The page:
Opinion

After 100,000 comments on Mumbrella, I’d like to know: what do YOU want?

Ralph I'm IdahoSo today, we hit a milestone.

I just approved our 100,000th comment.

It was this one from “Ralph”:   

I’m Idaho!”

(I now slightly regret tweeting that we were a couple of comments away from the milestone, as I asked for it, but it does rather nicely sum up the the sense of humour of Mumbrella’s posters.)

We noticed a few weeks ago that we were about to hit 100,000 comments. Internally, we had something of a debate. Should we launch a new moderation policy? Should we let the moment slip past? As it happens, we updated Mumbrella’s community guidelines a few weeks ago.

Dashboard 100000

The truth is, I often feel conflicted by our comment threads. They show Mumbrella at its best, and at its worst.

At its best, when we get intelligent, reasoned debate and explanation from people who know far more about the topic than us. I believe that a big factor in Mumbrella’s success when we launched into a crowded trade press landscape nearly four years ago was the comment thread. It wasn’t a big part of the plan, but letting people easily comment became a big point of difference.

Even when we switched to pre-moderation a few months later because of legal risk, it remained powerful.

It’s at it worst when people get too angry, too abusive or too stupid. My heart sinks when we get mindless attacks on ads that probably come from rivals. Or mindless, and irrational, praise of average ads probably coming from the agency that created them. Fair to say that advertising work is what tends to bring out the worst behaviour in the comment thread.

An issue we often grapple with is what to moderate. While the vast majority of submissions are approved, there are a large number every day that are not.

We tend to take some flak from both sides. People who feel – sometimes rightly – there are comments published that let us down. Sometimes they  slip through, sometimes it’s a judgement call. It’s not a full defence to simply say: You should see the stuff we don’t publish. But blimey, you should see the stuff we don’t publish.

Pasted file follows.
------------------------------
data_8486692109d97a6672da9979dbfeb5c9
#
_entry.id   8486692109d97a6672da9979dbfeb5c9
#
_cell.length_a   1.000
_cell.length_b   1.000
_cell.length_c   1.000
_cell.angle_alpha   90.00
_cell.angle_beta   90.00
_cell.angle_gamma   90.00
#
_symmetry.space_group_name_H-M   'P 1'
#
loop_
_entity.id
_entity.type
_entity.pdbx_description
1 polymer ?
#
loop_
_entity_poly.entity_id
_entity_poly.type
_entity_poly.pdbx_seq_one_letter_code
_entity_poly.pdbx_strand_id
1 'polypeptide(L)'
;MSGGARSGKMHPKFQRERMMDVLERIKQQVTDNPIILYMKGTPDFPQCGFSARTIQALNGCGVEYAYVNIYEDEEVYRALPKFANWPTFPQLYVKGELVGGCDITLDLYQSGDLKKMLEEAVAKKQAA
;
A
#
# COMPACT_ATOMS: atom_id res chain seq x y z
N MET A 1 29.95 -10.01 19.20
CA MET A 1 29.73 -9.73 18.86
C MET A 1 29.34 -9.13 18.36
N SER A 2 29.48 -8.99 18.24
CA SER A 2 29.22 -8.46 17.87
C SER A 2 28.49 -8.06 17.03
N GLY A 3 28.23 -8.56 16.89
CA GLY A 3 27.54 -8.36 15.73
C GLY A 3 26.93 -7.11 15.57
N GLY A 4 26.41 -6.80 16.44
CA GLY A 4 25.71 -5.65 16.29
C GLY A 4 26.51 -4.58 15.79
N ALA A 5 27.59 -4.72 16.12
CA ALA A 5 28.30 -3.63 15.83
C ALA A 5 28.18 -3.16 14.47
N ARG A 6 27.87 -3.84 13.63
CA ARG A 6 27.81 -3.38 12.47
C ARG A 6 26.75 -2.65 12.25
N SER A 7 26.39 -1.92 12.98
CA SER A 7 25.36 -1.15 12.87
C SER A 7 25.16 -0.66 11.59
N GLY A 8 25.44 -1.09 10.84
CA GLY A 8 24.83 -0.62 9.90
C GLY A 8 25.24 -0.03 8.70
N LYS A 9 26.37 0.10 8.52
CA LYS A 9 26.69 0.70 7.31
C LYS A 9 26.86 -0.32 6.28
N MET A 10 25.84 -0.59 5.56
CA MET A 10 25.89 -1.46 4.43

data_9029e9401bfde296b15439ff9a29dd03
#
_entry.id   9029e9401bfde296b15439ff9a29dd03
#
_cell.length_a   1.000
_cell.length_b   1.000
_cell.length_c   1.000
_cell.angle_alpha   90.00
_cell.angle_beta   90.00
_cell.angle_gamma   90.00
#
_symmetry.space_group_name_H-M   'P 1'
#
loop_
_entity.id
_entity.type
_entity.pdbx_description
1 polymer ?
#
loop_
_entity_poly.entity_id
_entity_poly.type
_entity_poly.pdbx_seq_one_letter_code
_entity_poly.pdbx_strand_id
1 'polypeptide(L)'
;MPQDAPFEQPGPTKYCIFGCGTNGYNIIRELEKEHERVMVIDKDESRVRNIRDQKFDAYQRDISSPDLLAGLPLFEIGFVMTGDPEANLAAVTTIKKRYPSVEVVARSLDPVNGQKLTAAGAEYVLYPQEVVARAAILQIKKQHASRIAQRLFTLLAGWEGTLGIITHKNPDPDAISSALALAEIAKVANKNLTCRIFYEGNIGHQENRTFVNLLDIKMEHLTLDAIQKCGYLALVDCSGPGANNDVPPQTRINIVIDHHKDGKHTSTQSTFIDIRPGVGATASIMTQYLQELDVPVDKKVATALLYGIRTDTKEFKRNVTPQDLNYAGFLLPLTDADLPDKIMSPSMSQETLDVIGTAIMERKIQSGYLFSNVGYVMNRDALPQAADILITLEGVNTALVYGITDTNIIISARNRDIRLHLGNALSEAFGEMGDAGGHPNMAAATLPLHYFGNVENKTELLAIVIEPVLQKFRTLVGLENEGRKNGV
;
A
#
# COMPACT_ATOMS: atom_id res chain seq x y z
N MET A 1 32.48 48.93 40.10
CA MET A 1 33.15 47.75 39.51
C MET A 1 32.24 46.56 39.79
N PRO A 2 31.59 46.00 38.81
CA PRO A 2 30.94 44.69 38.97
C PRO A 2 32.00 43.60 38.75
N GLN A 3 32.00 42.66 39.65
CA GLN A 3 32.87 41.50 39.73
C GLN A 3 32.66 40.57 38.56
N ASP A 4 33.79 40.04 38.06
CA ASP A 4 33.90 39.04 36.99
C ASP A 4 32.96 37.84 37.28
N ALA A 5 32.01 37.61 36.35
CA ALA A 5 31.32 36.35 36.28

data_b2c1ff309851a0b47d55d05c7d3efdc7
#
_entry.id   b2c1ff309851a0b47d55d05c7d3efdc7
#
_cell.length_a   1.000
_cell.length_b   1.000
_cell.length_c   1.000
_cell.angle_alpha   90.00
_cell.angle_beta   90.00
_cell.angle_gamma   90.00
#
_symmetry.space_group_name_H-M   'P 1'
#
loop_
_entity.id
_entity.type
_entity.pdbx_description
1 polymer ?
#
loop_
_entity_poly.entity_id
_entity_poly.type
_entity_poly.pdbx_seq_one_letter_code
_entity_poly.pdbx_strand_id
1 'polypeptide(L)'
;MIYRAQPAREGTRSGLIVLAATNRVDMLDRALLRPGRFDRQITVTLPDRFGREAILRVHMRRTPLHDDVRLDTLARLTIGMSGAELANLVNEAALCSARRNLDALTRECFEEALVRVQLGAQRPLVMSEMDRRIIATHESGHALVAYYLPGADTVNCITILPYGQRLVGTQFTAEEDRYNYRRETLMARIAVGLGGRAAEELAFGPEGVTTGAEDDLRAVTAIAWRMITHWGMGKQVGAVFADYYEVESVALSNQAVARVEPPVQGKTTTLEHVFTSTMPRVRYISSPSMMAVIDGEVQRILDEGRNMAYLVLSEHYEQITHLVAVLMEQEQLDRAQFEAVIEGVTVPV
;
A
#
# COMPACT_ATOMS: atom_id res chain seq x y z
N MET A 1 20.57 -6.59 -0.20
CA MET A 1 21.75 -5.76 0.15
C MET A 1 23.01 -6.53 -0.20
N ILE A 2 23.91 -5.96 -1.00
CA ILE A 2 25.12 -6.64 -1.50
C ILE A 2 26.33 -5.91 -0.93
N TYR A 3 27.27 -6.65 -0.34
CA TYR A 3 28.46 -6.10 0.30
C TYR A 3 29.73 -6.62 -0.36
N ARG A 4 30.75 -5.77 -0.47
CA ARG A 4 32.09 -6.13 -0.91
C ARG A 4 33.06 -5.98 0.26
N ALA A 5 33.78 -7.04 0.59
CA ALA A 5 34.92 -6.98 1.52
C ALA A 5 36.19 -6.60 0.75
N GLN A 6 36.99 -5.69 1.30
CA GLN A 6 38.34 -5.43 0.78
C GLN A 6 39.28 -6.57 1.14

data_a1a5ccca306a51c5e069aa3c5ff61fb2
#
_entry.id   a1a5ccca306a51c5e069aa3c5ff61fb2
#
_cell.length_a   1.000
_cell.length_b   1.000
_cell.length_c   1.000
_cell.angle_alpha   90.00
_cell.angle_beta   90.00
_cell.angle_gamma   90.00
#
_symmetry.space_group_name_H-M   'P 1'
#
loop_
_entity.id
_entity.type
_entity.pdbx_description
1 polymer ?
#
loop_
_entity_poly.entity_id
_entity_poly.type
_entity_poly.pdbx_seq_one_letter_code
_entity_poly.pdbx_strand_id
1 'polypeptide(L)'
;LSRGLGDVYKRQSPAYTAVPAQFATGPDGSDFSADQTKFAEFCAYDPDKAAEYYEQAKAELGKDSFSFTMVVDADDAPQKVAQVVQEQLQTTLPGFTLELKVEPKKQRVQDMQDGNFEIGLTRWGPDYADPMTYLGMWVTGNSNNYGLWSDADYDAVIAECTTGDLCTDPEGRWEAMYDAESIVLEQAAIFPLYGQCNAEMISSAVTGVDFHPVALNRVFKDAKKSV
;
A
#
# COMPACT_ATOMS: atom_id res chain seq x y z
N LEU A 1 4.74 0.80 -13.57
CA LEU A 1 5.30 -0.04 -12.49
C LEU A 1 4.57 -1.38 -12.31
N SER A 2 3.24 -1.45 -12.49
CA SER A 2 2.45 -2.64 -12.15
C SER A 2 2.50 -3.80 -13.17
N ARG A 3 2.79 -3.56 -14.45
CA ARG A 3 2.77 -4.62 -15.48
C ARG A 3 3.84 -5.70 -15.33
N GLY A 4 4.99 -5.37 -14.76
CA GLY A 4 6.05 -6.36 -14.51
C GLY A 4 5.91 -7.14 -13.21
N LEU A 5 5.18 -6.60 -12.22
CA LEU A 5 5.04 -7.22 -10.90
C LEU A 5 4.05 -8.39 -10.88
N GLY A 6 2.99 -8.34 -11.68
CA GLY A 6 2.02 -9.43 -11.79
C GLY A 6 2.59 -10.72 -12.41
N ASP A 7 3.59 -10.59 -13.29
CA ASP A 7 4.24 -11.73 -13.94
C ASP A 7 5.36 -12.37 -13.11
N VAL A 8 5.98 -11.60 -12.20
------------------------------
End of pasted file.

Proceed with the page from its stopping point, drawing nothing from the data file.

We try to have a set of rules that the three or four of us who moderate can apply consistently. But of course it doesn’t alway work, and you can – and do – help by pointing out in the thread when we get it wrong.

The problem for us is often one of telling the difference between honestly held opinion and a vendetta. I can think of one agency – and its creative boss – who almost always attracts vitriol, which we don’t publish. I still have no idea whether the attacks come from an individual clever at hiding their IP address, or this person really is widely disliked. I don’t quite dare ask him.

Opinion is also divided about whether we should tighten up our rules of commenting. For instance, should you be forced to put your real name to comments? I fear that would lead to the loss of intelligent commentary, as well as the mindless minority it’s aimed at.

Or should we ask people to register with us, but allow pseudonyms publicly? My resistance there is more around practicalities. On sites wehre I occasionally try to comment I find it a complete pain in the backside because I’ve generally forgotten my password, and can’t be bothered to dig it out, so I end up not commenting.

Or should we continue to simply allow free access and continue to moderate? Or apply more of a value judgement? For instance, not allowing comments unless we think they’re clever enough? That seems a tough judgement call, and one it would be hard to be fair around.

So rather than simply tell you what we’re going to do, I thought I’d ask you, Mumbrella’s reader (and commenter): What do you want?

We’re listening.

Tim Burrowes

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